Improving Healthcare Quality in the Middle East
In the wake of political upheaval among Arab nations, a strong focus has emerged on the lack of quality healthcare in the Middle East and North Africa (MENA). In many countries of the Gulf Cooperation Council (GCC), Levant – a large area of Southwest Asia — and North Africa, the healthcare sector remains poorly developed.
Many of the oil-rich GCC states had not invested in new public healthcare infrastructure since the mid-80s. In the past five years, most GCC governments are spending to meet demands for growing healthcare services.
Amidst these heavy increases in capital expenditures and healthcare costs, the important question remains how these GCC countries can ensure proper quality control on their indigenous healthcare systems. As the basic microeconomic premise suggests, increased quantity does not necessarily mean increased quality.
This paper focuses on recent government initiatives in Kuwait, which is late to adopt a few trends sweeping the broader GCC, such as private/public partnerships sponsoring healthcare infrastructure projects as well as the separation of healthcare service provisions from regulatory arms of the government (i.e. by creating an independent healthcare regulator).
The paper then describes effects of increasing healthcare costs in the broader GCC, such as the swelling Ministry of Health (MoH) budgets, large marquee hospital projects and the focus on sending GCC patients abroad. The paper also describes innovative initiatives that curtail these same costs while improving the quality of healthcare.
MoH and other healthcare stakeholders in Kuwait are embarking on an ambitious reform plan as part of Kuwait’s 37 billion KD (110 bn USD), five-year Development Plan (2010- 2014), an amalgamation of 231 policies created by the Kuwaiti Supreme Council for Planning and Development. The Annual Plan (2010-2011) included more than 800 projects — 40 related to healthcare — divided according to three echelons:
- Establishment of New Companies — where joint ownership is shared between the state and private sector, usually according to a predetermined framework, such as the Privatization Law (Law 10 for 2010)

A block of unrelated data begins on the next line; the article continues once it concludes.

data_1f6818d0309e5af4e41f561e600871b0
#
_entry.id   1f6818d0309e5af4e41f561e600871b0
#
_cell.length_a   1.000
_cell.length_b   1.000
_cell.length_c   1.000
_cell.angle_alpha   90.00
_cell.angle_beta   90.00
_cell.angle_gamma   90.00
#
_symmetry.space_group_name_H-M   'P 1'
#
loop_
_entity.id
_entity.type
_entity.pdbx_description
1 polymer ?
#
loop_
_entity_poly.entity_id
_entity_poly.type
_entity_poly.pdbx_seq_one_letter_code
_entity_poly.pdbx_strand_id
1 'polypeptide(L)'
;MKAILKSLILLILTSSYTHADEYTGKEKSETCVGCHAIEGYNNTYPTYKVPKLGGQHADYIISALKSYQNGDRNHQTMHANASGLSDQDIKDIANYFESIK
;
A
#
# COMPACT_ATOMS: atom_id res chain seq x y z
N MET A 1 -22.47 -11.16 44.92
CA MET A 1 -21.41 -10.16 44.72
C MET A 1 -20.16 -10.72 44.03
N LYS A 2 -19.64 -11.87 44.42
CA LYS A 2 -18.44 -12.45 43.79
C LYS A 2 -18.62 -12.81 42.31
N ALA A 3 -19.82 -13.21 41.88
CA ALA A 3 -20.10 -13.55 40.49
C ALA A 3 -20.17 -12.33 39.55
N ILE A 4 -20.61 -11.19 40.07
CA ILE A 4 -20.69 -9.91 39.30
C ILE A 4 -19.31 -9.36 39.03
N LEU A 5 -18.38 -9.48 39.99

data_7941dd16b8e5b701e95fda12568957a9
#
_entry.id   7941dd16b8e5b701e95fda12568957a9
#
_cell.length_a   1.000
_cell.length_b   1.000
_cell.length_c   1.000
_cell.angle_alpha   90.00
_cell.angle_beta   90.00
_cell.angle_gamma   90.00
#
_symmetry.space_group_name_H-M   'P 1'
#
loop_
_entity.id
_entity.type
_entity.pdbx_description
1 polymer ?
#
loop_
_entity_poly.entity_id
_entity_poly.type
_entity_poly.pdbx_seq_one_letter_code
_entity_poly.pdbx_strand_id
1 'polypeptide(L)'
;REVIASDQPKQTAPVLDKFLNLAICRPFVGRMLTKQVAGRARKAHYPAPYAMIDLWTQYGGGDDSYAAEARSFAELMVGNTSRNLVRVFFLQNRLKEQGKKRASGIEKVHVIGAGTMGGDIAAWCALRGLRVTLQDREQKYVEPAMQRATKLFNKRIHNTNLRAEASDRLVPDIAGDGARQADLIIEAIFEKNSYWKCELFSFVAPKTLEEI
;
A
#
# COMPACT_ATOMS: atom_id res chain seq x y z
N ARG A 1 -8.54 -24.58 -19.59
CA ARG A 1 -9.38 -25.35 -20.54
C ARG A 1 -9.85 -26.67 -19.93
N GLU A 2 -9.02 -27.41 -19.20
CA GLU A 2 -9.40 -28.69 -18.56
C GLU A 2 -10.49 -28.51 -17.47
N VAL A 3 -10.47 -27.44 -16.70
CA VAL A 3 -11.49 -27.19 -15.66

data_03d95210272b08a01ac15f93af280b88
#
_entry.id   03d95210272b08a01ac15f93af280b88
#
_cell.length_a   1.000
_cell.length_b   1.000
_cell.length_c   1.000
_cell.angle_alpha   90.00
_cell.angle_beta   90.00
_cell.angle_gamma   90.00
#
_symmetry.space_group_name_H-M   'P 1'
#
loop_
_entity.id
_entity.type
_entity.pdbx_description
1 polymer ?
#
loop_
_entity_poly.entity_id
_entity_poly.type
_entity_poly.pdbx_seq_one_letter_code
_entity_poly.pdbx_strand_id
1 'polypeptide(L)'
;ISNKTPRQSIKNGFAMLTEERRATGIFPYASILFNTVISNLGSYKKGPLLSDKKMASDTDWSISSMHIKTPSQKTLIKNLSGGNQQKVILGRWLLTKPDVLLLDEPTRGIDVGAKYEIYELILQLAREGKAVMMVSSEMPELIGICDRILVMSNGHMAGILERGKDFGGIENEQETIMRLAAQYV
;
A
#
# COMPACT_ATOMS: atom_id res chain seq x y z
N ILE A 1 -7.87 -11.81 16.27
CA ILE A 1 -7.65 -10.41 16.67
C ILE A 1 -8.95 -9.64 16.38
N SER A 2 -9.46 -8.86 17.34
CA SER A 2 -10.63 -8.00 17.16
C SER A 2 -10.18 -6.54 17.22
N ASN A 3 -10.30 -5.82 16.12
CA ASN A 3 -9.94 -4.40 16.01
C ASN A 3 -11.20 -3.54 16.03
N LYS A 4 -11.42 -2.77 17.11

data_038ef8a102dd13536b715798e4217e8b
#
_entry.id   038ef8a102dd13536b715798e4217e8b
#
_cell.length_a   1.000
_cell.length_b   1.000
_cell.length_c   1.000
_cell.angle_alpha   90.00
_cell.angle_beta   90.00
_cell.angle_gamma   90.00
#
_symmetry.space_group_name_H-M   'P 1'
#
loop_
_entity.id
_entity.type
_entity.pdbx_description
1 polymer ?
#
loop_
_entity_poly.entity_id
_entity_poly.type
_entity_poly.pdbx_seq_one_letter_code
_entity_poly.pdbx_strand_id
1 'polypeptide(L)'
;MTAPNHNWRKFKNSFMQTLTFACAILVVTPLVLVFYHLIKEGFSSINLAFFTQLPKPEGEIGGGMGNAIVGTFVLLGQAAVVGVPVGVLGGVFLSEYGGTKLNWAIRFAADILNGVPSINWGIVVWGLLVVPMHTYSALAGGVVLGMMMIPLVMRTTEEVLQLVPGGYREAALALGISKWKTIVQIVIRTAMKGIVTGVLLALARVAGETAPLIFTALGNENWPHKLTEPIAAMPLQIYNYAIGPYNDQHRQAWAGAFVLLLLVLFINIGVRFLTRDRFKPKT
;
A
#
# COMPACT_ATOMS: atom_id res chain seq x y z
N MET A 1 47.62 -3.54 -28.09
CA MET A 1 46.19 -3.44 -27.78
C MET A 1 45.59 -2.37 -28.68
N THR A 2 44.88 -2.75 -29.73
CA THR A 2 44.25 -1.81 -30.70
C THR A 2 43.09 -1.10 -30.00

- Strategic Public/Private Partnerships (PPPs) — e.g. Build Operate Transfer (BOT) Projects
- Typical Tenders for Services – i.e. Government to Business (G2B) contracts
A further 1,200 projects are scheduled for the Annual Plan (2011 -2012).
The Kuwait government is set to tender approximately three bn USD worth of healthcare projects in the next year. These projects follow the similar framework used for the overall Annual Plan related projects and include:
“Many of the oil-rich GCC states had not invested in new public healthcare infrastructure since the mid-80s.”
- Establishment of New Companies – the Kuwait Health Assurance Company (KHAC), a 1,600-1,800 bed health maintenance organization, and the yet-to-be-established Private Health Insurance Company for Kuwaiti Nationals (PHICKN)
- Strategic Public Private Partnerships – a 500-bed new rehabilitation and physical medicine hospital (NPMRH) through a design, build, finance and maintain (DBFM) contract
- Typical Tenders – the 540-, 400- and 240-bed expansion of the Husain Maki Jumaa Specialty Surgery and Oncology, Amiri General and Razzi Orthopedic Hospitals; respectively
MoH maintains a solid-end state vision of the healthcare system; meaning separation of regulator from provider and payor functions with a strong dedication to improving quality and private-sector participation as done in the neighboring emirate of Abu Dhabi.
However, establishment of KHAC and PHICKN are strong contributors to the diversification of health system finance in Kuwait. The 2011-2012 Kuwait budget will mark the first time MoH spends more than one bn KD (3.3 bn USD) on the operational expenditure (OPEX) of the public healthcare system.
This figure does not take into account the aforementioned capital expenditure projects (CAPEX). With KHAC aimed at refinancing healthcare costs of the expat population of Kuwait and PHICKN addressing healthcare finance needs of the national population, the government is sending strong signals of cooperation to the private sector in an attempt to curb the exponential increases in public healthcare spending.
Kuwait Health Assurance Company (KHAC)
The Kuwaiti government has been pursuing finance mechanisms for its healthcare system since the 1980s. The Kuwaiti constitution guarantees its citizens free healthcare (Article 15 of the 1962 Kuwaiti Constitution can be confused for claiming that “the State cares for public health and for means of prevention and treatment of diseases and epidemics”; however, with regards to the Privatization Law of 2010, the Kuwaiti Parliament decreed that the sectors of healthcare and education should not be fully privatized, under the law dictating that any government entity/asset/corporation must be “privatized” according to the following framework: